People — 08 January 2016
Our First Cover: A ‘Total Survivor’ Story

By Greg Carannante

Fittingly for a magazine that has survived for 15 years, the model who graced its first cover has become quite a survivor herself. And the best kind – the kind who makes you realize that her million-dollar smile on the cover is not something she just turns on for the camera. The kind that smiles when the lights go out. The kind that even smiles in the face of cancer.

It was a smile that launched a thousand magazines – well, thousands of magazines – and virtually saved the day for the City & Shore staff. They had hoped the issue’s fashion story would yield a cover shot, but when none fit the bill, deadline approached and the first cover was still a blank page.

Rod Stafford Hagwood, the Sun Sentinel’s fashion columnist and the magazine’s fashion writer, had worked with a model on a recent shoot for the paper. One of her shots had received raves – smiling, of course, under a feathery hat – and Hagwood recommended Sagine Archer to the magazine.

“I always enjoyed working with Sagine [pronounced Sah-jeen] because she was so versatile,” Hagwood says. “Sagine could project a warm girl-next-door or an untouchable ice queen, and everything in between. She was like a great silent film actor in that way.”

And project she did – during the shoot she exuded the fresh, engaging and sophisticated look the staff was hoping for. They had their cover.

“I remember there was a lot of jewelry,” says Sagine of the C&S shoot. “They wanted a more sophisticated look and a laugh-ish, cheeky smile. And I’ll never forget the hair. I was like, what is this hairdo? I looked like I was on Dallas or something. But it was cool.”

“A lot of clients mentioned the cover. A lot of people saw it,” says Sagine, who was raised in South Florida with Haitian roots. After having been discovered in a mall, she became well-established on the South Beach modeling scene – traveling to runway shows for houses like Chanel and Valentino; doing shoots for magazines like Glamour and Self; and filming commercials for Macy’s, Kohl’s and others. She continued modeling, through the birth of her son, Jordan, a divorce, a 2009 move to L.A., a whirlwind romance that turned into a second marriage – and then, three years ago, a diagnosis of breast cancer. After a double mastectomy and 18 rounds of chemotherapy came the double-whammy: Her husband left her a single parent of a 9-year-old.

“I was supposed to be the trophy and the trophy wasn’t a trophy at that point. I found a lot of women that have similar stories,” she says. “My marriage pretty much dissolved with the diagnosis. It’s been quite a ride. I’m here because the cancer was detected early. I have a really good prognosis.”

If as they say, prognosis is tied to attitude, it’s no surprise that hers would be positive. Tagging herself “a total survivor,” she has become a goodwill “glambassador” for surviving chronic illness through her work as a mentor and motivational speaker and especially through her multifaceted, inspirational blog, Sasaprasa ( The name’s only meaning, she says, is in how it perfectly describes her sassy self. Among site highlights are a video interview with designer Cookie Johnson on her fashions benefitting husband Magic’s AIDS charity, as well as Sagine’s speech at the 2013 Mattel Women’s Courage Conference (she’s an avid video-gamer).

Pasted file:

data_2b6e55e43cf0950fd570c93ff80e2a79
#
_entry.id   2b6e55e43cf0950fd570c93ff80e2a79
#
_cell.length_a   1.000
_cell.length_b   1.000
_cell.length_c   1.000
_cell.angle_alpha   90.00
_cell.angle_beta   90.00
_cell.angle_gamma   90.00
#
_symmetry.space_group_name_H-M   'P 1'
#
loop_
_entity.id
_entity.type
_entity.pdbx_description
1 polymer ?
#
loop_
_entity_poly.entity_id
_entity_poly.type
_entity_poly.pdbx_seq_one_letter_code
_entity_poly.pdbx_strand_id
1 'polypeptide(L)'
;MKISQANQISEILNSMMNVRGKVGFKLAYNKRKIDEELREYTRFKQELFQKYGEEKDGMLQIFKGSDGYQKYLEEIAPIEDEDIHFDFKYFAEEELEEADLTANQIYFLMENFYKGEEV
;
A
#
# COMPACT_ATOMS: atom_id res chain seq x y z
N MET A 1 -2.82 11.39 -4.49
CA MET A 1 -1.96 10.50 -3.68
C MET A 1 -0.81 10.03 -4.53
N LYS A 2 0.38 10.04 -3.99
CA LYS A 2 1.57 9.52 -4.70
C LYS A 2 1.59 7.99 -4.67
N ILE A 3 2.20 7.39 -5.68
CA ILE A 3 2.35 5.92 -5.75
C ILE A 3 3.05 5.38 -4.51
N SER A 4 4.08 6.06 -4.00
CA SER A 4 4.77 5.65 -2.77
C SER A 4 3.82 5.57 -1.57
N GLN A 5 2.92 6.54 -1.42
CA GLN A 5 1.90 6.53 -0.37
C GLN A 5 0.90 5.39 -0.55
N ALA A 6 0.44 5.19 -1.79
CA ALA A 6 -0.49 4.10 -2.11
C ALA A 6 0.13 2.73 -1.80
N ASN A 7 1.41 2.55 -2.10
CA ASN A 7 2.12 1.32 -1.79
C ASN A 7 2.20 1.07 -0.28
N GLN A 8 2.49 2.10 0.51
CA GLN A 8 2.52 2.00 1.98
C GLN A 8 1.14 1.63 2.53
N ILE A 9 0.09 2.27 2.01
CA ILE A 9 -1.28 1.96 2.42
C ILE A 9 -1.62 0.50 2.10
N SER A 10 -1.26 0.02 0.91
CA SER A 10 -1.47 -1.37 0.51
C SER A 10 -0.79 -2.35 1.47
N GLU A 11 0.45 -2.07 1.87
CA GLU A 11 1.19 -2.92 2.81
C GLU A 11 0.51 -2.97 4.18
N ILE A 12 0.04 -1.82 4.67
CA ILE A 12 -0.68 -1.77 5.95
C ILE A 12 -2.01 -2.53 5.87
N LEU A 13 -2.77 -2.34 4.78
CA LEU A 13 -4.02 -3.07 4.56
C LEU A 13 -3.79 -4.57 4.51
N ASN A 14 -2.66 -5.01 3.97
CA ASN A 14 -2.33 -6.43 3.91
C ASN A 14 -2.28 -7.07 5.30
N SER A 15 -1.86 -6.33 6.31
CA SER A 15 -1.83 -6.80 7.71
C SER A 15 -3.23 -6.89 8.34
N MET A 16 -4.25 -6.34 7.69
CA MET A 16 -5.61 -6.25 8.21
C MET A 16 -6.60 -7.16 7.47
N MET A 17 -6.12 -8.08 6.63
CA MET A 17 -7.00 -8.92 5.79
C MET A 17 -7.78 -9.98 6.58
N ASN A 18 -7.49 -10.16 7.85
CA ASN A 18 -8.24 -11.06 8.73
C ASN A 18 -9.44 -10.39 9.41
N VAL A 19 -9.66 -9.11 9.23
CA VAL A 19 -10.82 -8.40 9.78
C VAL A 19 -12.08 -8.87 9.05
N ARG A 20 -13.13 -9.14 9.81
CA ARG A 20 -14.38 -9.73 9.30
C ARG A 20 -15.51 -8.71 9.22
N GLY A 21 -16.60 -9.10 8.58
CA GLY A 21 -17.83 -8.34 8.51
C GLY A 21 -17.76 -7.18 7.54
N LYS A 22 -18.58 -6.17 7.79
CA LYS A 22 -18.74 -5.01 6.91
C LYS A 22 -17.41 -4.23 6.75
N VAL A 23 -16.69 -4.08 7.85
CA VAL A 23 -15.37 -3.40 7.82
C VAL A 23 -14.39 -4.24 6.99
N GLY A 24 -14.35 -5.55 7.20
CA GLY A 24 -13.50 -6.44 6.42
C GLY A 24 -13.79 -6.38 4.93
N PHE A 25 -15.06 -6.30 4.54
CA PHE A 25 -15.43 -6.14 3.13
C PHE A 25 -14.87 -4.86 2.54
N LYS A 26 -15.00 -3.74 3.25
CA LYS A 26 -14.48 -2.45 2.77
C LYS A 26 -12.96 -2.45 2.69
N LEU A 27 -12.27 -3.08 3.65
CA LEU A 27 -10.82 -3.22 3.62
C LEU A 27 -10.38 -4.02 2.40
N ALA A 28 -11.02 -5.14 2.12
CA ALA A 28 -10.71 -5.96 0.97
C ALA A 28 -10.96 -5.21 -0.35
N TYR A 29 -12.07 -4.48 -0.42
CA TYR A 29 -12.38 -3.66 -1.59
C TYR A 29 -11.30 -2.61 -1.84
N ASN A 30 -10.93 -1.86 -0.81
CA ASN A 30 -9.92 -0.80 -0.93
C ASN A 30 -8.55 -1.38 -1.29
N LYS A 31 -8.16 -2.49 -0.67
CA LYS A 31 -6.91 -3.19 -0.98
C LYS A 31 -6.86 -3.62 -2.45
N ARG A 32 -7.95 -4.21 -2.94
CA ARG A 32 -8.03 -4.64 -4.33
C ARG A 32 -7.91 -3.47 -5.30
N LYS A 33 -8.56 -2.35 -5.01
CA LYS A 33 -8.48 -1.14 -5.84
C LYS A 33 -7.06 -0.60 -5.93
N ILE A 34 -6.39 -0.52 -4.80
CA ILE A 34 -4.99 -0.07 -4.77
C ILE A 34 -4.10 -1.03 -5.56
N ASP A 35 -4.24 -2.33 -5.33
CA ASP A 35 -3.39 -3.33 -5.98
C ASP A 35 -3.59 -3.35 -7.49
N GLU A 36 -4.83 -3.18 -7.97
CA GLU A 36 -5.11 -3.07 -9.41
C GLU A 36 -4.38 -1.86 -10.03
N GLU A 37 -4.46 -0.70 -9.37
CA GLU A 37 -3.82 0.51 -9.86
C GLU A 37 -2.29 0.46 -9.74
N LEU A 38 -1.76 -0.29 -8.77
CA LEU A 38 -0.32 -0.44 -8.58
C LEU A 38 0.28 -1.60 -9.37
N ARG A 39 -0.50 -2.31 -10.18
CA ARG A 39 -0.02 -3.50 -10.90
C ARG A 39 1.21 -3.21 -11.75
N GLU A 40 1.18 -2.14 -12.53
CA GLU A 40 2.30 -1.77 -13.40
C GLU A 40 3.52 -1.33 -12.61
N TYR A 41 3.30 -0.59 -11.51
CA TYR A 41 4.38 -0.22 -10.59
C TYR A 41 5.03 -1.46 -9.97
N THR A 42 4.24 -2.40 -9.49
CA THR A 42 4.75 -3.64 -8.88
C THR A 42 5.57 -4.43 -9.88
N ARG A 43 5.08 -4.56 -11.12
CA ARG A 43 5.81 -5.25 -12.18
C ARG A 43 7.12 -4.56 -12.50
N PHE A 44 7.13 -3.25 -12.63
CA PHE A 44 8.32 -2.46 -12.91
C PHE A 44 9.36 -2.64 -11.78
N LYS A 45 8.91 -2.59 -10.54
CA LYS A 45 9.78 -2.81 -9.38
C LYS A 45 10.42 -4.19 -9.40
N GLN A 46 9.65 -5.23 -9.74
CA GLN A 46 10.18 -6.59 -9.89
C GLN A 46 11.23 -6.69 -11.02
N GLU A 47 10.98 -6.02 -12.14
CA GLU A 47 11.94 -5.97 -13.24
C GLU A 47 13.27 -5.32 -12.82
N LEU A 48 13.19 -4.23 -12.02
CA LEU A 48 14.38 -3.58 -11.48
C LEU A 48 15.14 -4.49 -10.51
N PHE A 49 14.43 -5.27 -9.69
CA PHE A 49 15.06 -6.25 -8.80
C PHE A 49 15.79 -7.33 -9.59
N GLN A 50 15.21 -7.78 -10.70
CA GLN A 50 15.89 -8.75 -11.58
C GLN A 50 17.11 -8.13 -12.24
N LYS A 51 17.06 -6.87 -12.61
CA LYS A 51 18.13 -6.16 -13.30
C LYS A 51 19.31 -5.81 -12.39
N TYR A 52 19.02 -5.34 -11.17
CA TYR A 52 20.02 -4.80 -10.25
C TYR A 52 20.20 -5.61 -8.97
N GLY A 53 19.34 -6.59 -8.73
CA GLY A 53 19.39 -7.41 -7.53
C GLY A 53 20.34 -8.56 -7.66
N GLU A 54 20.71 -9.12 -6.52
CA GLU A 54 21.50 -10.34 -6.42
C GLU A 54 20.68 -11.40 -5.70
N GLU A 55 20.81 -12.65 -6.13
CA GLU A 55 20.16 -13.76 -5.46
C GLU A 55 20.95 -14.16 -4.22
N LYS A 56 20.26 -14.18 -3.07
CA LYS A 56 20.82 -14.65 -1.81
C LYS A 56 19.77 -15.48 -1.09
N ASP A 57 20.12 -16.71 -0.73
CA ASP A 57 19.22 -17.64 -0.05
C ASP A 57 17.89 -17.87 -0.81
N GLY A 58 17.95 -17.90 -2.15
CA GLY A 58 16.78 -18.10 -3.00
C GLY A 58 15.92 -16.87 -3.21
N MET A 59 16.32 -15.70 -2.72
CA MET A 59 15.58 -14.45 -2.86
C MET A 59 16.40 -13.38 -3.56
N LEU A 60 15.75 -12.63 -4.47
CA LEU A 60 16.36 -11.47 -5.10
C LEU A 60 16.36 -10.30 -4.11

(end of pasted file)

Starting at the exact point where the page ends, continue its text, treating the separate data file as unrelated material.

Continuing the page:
“I decided I’m gonna beat this,” she said at the conference, “and I’m gonna beat this with style, cause it’s all about fashion.”

“My business was about what I look like on the outside and now it’s changed,” she says today. “I’ve put on weight; I have different breasts; I have scars. I was attacked on the inside but on the outside too. But I used my looks to my advantage for the whole breast cancer journey.” She still works as a model, a commercial for United Health Care being one recent project.

“It’s a very strange thing that happens when you’re faced with your mortality in your 30s and a parent of a young child. You’re like – what? It’s a very scary place to be but I realize that my mortality is no different than anyone else’s. I just was given a wake-up call. When you’re in survival mode, you see things completely different. If I have a minute, I don’t want to waste a minute. It’s my time.

“But it’s not just about what you get out of it – it’s about service, community, friendship, love, support and, you know, living. I’m just trying to be a support for other women who go through this. I had an amazing support group, amazing friends, and I try to be that for other people because I know not everybody has the same blessings that I do.”

And now she’s trying to take her support beyond the emotional realm, working with a breast surgeon to develop a line of medical recovery products.

“It’s been a really rough three years but I’m still full of hope and faith and excitement at what comes next,” says the still-smiling model who recently celebrated her 40th birthday in Barbados. “I’m ready to bounce up.”

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